An Introduction to Kaiseki Cuisine
At a Japanese Ryokan
, one of the highlights is dining on Kaiseki
is a Japanese traditional, multi-course dinner. Indeed, many Japanese think of a ryokan as a place to dine on Kaiseki rather than as a type of accommodation.
|Kaiseki Cuisine is considered the “King” of Japanese Cuisine!
What exactly is Kaiseki?
The term Kaiseki means hot stone in a kimono fold, and it is believed that Zen priests would tuck hot stones wrapped in towels next to their stomach to cure their hunger pangs during their morning and afternoon prayers.
The kanji in the term “Kai” means: “a fold in a kimono” and “Seki” means “stone”. In this way it was believed that only a small amount of Kaiseki would be enough to take away your hunger.
|Dishes like these reflect the different seasons and nature of Japan
Originally, Kaiseki was a simple, vegetarian meal served during the traditional tea ceremony. It was thought the tea would taste better if the guests were not so hungry. Today Kaiseki is no longer a strictly vegetarian meal but may also include both meat and fish.
One Kaiseki dinner can consist of anywhere from 6 to 15 different kinds of food.
Here are some examples:
“shiizakana” (appetizers served with Japanese sake)
“mukouzuke” (sashimi – slices of raw fish)
“kuchitori” (a small side dish)
“suimono” (a soup)
“nimono” (simmered vegetables)
“aemono” (food dressed with sauce)
“kounomono” (Japanese pickles)
“hassun” (food from the mountains and the sea)
“sunomono” (food marinated in vinegar)
“yakimono” (grilled fish)
“mushimono” (steamed food)
“nabemono” (Japanese hot pot)
The kind of food served will change according to the different months, seasons and what is freshly available at the local market. It is also depends on the area. For example, a Kaiseki served in February in Kyushu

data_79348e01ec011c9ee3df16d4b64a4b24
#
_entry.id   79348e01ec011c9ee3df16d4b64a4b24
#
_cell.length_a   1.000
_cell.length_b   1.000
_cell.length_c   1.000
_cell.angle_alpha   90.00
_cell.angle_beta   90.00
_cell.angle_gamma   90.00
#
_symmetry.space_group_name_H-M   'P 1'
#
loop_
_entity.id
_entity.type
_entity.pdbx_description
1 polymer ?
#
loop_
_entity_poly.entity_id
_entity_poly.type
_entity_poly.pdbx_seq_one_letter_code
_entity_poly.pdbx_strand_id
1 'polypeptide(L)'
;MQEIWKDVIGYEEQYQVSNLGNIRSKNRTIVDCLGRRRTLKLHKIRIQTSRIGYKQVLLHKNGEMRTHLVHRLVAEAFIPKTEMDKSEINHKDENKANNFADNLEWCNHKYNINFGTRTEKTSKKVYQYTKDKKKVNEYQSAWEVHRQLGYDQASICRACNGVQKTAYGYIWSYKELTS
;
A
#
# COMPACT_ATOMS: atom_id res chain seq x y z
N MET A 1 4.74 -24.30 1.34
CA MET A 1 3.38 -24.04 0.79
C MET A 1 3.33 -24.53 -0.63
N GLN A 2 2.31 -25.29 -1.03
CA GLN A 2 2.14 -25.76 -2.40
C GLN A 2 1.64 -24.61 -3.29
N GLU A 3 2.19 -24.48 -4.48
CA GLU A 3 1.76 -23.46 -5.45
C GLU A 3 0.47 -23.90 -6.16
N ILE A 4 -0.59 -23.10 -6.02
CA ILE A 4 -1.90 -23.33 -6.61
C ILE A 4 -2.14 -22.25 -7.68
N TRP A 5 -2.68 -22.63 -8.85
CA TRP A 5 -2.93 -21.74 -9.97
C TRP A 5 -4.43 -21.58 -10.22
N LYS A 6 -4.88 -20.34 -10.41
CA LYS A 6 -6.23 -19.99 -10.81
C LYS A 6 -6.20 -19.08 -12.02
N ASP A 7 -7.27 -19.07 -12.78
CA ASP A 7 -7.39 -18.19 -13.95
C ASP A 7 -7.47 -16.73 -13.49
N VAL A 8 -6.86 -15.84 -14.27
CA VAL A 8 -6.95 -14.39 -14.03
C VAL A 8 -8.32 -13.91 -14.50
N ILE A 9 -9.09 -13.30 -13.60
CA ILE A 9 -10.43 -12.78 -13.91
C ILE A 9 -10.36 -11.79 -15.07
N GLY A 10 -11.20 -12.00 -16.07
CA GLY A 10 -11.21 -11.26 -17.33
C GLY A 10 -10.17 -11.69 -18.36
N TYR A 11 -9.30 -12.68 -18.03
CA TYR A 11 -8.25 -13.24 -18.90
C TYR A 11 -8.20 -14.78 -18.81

would be different than a Kaiseki served February in Northern Japan
It is said that Kaiseki is a meal at one with nature. In fact, guests will often find such things from nature as flowers and leaves adorning the food. The ingredients are natural, of high quality and chosen according to the season. Most important of all, the ingredients are all freshly served.
This is why it is so important that guests are expected to check in on time at a ryokan. Check-in time is before 17:30 or 5.30pm, so the chefs have time to properly prepare the Kaiseki meal. However, if guests check in late then the Kaiseki is ruined since the ingredients are no longer fresh.
Throughout the meal, each course is served immediately after it is prepared so as to maintain the freshness of the ingredients. The design and the display of the food is a reflection of shapes found within nature.
For example, the food represents such things as forests, mountains, islands, flowers, and leaves. The food and the tableware also contrast in color, texture, flavor, consistency, and shape just as in nature.
|Beer goes very well with most Japanese dishes. So is the cup half-full or half-empty?
The Kaiseki menu changes throughout the year, and the cycle of change begins in November when the year’s first tea is ready for grinding. This year is divided into 12 months, and both the food and the tableware reflect the changing months and seasons.
The Origins of Yakiniku
Yakiniku finds its origins in Korean
style BBQ cooking.
|Yakiniku with family, is particularly heart warming & satisfying!
According to one story, Yakiniku
found its beginnings when people from the North Korean peninsula living in Japan immediately after World War II
sold beef hearts cooked in their native cooking style as an alternative to beef on the black market
|In Yakiniku; “you” – are the chef!